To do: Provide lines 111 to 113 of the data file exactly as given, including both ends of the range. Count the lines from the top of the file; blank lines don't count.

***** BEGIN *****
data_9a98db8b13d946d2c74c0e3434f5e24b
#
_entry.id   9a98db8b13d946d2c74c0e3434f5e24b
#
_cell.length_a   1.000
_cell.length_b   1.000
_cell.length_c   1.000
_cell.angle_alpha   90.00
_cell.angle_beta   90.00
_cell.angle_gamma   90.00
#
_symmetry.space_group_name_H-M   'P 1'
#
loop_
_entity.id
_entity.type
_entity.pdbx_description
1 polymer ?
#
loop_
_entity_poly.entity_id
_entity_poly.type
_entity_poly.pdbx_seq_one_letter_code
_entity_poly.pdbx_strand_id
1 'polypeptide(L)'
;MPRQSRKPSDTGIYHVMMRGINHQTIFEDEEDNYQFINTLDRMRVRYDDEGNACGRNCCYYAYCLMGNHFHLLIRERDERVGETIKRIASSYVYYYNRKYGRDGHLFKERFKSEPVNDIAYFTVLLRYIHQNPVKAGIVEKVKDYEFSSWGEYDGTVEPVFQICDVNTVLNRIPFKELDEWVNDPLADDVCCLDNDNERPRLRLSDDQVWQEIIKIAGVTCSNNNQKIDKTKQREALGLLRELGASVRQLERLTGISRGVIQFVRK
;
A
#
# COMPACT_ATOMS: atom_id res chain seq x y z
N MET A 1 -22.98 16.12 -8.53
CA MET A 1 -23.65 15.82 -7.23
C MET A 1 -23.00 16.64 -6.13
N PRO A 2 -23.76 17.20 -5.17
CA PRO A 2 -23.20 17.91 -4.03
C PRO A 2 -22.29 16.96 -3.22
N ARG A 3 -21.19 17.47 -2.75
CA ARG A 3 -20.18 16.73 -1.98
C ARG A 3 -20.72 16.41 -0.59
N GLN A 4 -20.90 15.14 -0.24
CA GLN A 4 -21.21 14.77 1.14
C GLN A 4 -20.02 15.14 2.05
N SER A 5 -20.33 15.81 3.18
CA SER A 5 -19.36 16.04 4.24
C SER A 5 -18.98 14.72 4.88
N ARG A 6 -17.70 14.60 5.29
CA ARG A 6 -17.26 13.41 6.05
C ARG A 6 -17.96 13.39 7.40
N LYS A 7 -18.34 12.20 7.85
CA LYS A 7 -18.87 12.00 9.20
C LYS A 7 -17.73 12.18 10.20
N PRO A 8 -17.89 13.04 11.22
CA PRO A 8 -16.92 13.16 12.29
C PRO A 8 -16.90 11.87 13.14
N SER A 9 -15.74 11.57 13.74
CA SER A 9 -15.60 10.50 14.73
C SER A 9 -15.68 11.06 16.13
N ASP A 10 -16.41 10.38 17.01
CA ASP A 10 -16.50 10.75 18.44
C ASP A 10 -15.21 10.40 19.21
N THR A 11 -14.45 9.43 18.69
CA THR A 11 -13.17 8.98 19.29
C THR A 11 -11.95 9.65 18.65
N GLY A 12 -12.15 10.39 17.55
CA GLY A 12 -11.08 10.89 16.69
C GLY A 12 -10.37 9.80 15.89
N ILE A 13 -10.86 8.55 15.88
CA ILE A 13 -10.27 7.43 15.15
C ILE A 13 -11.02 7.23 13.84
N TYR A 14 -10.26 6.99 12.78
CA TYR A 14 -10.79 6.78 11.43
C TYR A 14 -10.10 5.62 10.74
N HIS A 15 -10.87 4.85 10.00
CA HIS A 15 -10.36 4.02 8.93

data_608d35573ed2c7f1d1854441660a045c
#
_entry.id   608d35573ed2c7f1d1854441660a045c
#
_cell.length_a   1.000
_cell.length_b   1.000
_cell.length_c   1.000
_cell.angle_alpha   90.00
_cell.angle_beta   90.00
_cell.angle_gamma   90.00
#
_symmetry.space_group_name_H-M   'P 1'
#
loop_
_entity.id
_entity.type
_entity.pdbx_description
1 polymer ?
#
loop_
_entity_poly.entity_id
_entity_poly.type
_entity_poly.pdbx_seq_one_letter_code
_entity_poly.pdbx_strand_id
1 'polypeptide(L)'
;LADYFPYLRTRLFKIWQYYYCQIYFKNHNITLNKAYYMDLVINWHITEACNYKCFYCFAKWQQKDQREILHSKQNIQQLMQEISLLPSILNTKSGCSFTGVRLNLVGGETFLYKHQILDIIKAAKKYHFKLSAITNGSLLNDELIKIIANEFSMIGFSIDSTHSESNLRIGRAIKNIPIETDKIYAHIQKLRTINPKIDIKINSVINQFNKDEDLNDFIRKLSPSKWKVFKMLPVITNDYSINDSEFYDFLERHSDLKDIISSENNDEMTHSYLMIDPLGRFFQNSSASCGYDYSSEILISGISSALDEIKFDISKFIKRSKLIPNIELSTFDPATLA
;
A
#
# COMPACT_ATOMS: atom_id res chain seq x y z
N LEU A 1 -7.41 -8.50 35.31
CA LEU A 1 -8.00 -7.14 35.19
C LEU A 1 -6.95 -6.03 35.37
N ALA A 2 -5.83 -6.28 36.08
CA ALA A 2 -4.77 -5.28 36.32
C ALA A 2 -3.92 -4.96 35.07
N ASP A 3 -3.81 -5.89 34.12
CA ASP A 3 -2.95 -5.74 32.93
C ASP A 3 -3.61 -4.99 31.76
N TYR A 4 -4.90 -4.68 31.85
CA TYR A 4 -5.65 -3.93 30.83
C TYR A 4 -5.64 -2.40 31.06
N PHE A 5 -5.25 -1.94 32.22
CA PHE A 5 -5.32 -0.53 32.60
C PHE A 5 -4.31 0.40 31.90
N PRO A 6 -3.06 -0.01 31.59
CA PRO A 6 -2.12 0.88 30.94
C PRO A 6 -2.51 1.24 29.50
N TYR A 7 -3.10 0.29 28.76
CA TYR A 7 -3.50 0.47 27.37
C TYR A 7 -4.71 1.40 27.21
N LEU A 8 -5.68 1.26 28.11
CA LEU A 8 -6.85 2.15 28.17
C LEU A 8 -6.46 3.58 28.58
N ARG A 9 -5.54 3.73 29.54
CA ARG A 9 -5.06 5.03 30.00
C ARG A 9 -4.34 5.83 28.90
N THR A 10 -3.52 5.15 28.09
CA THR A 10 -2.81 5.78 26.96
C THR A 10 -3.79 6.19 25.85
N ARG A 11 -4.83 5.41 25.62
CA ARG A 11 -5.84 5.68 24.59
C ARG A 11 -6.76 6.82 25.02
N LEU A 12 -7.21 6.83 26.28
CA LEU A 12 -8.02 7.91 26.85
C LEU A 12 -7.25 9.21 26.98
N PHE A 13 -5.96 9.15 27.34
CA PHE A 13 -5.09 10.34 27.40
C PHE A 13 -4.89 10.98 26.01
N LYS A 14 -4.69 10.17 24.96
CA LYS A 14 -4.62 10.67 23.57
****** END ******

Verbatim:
N ASP A 3 -3.81 -5.89 34.12
CA ASP A 3 -2.95 -5.74 32.93
C ASP A 3 -3.61 -4.99 31.76